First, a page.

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Despite the efforts to create safe sporting environments across Europe by the EU Member States and sports organisations, it does not seem that the protocols that every federation or club have to prevent these situations are having the expected effect, since sexual harassment report cases are being reported in an alarmant way every week. 

In this context, it is worth wondering if the current regulations are insufficient, if they are complied or not, if there is a lack of training in the matter, and if there are the necessary controls to minimize the risks suffered by those affected by the vulnerability of their age. Consequently, there is a consensus that a lot of work in this field has to be done, and to assure its effectiveness is should be mandatory to involve different actors (coaches, grassroots, municipalities, parents) while working at different levels (local, regional, European…) 

The fight against this type of violence should start at the importance of raising awareness among players, coaches and technical personnel from an early age, and being able to promote the capacity of sports professionals not only to detect, but also to prevent from the very beginning these situations to happen. And apart from the sports associations, the challenge also embraces how to involve the families, to better-informed parents who will be able to detect and handle such situations. And last but not least, the importance of creating new open resources material on the matter of sexual harassment which serves to involve and compromise the policymakers, and everyone determined to move into this direction. 

In this framework, we can highlight some initiatives already made in this field, such as the project The Sport Respects Your Rights” that works in six European countries by mobilizing hundreds of athletes to receive training on these attacks and training in sports clubs and entities, or additionally the recommendations of the report Protecting athletes from harassment and abuse in sport  published by the International Olympic Committee (IOC), focused on how to create and implement athlete safeguarding policies and procedures.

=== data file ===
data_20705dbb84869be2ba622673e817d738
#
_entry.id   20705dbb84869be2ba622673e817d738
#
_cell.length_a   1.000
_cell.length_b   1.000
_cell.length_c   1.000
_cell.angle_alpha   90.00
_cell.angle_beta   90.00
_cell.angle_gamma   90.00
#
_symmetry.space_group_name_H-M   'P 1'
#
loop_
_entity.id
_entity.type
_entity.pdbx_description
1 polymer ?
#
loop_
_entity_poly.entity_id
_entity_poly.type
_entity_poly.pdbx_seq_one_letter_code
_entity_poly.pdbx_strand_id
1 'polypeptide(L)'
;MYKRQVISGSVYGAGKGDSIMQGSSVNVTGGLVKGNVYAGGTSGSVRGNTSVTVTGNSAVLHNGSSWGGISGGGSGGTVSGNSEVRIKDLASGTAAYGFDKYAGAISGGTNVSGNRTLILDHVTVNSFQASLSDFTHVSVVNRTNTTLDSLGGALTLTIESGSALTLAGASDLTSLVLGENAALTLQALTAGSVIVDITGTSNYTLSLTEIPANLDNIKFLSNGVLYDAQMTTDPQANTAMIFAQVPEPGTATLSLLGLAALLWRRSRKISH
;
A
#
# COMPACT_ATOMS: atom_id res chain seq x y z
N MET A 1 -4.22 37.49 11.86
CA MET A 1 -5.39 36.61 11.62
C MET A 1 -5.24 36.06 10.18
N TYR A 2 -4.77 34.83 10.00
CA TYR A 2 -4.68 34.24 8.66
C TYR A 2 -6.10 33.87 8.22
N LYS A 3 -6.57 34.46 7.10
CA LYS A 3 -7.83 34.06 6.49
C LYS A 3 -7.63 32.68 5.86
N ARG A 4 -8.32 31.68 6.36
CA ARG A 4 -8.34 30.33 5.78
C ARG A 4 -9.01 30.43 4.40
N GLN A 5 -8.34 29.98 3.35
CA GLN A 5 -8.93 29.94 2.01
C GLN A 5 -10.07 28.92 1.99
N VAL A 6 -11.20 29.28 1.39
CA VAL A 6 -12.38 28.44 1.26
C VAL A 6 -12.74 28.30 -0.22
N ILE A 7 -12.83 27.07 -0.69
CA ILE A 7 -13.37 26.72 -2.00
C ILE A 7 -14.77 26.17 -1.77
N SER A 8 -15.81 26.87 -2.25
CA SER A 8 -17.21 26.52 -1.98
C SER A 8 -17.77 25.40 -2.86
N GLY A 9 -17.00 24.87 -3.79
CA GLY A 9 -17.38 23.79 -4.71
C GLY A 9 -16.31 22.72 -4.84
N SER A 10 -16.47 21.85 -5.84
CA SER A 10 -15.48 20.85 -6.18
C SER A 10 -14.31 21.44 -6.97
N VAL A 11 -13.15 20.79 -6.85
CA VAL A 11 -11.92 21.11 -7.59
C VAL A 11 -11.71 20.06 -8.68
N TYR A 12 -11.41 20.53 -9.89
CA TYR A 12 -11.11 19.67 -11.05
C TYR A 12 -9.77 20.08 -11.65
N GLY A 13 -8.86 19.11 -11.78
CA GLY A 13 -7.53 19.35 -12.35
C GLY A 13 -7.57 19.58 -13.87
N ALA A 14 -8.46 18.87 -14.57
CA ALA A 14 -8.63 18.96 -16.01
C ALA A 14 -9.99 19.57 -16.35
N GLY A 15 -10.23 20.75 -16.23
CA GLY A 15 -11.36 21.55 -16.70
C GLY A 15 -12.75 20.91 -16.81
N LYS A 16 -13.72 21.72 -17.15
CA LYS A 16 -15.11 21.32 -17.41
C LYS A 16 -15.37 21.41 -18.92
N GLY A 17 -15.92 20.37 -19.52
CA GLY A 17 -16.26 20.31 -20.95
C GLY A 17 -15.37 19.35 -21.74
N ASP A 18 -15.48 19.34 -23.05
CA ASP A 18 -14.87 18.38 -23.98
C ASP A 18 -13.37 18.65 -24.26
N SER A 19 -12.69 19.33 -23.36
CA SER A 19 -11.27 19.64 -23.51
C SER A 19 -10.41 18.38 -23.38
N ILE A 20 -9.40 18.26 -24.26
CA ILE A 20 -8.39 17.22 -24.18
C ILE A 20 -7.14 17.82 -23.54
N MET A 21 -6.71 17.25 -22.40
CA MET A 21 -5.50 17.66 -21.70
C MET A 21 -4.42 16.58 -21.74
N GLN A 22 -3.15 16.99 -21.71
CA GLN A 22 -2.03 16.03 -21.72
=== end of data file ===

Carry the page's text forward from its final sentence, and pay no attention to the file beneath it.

And this is the case of the iSports project, which aims to develop a holistic approach for the protection of young athletes from any form of sexual harassment, empowering sport professionals, young athletes ,and sports clubs towards sexual harassment detection, prevention, and combat in 4 EU Member States and Turkey, and in which L’Orma participates together with other partners such as the Frederick University and the Center for Social Innovation LTD CSI (Cyprus), the University of Thessaly, the Hellenic Volleyball Federation, Helping Hand NGO, and Symplexis (Greece),  Organizzazione per l’educazione allo sport (Italy), Business World and Sustainable Development Association and Unye Gucu Futbol Kulubu Dernegi (Turkey), and Champions Factory Ireland Limited (Ireland). 

Thus, the partnership has strength with its composition by many different kinds of partners, in which everyone can bring their own expertise and methodologies, to commonly work in the field. For example, as Dr. Papacosta from the Physical Education and Sports Sciences University of Thessaly has declared some weeks ago: “Being a University with expertise in the field of physical education and sport sciences encourages us to have participate in iSports and have undertaken the task of creating educational tools which will then be evaluated and finalized is not only critical but also essential to combat and succeed projects objectives to eliminate this unwanted phenomenon”

We will keep you updated on the news of the project.

Stay tuned!